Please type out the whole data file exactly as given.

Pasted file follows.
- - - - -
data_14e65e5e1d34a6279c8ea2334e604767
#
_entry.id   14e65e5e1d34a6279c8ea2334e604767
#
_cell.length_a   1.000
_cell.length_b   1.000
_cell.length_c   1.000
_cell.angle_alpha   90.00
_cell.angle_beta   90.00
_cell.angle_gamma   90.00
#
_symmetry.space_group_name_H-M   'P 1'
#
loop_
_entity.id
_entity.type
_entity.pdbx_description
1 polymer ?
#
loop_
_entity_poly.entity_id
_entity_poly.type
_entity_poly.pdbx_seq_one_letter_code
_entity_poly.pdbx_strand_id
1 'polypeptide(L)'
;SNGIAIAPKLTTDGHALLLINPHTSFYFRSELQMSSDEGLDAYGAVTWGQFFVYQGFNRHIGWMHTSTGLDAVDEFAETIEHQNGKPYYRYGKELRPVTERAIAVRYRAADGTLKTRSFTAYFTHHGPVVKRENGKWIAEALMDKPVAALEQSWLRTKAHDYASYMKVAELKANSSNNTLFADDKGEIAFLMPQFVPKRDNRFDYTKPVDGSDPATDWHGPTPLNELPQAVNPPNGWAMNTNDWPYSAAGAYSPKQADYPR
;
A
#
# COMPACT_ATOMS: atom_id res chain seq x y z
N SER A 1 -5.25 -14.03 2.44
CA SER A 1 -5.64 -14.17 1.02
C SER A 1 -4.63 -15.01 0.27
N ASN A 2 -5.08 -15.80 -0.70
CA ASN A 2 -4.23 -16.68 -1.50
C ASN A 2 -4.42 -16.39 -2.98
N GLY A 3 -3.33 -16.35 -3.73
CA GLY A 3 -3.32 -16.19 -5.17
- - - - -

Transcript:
data_14e65e5e1d34a6279c8ea2334e604767
#
_entry.id   14e65e5e1d34a6279c8ea2334e604767
#
_cell.length_a   1.000
_cell.length_b   1.000
_cell.length_c   1.000
_cell.angle_alpha   90.00
_cell.angle_beta   90.00
_cell.angle_gamma   90.00
#
_symmetry.space_group_name_H-M   'P 1'
#
loop_
_entity.id
_entity.type
_entity.pdbx_description
1 polymer ?
#
loop_
_entity_poly.entity_id
_entity_poly.type
_entity_poly.pdbx_seq_one_letter_code
_entity_poly.pdbx_strand_id
1 'polypeptide(L)'
;SNGIAIAPKLTTDGHALLLINPHTSFYFRSELQMSSDEGLDAYGAVTWGQFFVYQGFNRHIGWMHTSTGLDAVDEFAETIEHQNGKPYYRYGKELRPVTERAIAVRYRAADGTLKTRSFTAYFTHHGPVVKRENGKWIAEALMDKPVAALEQSWLRTKAHDYASYMKVAELKANSSNNTLFADDKGEIAFLMPQFVPKRDNRFDYTKPVDGSDPATDWHGPTPLNELPQAVNPPNGWAMNTNDWPYSAAGAYSPKQADYPR
;
A
#
# COMPACT_ATOMS: atom_id res chain seq x y z
N SER A 1 -5.25 -14.03 2.44
CA SER A 1 -5.64 -14.17 1.02
C SER A 1 -4.63 -15.01 0.27
N ASN A 2 -5.08 -15.80 -0.70
CA ASN A 2 -4.23 -16.68 -1.50
C ASN A 2 -4.42 -16.39 -2.98
N GLY A 3 -3.33 -16.35 -3.73
CA GLY A 3 -3.32 -16.19 -5.17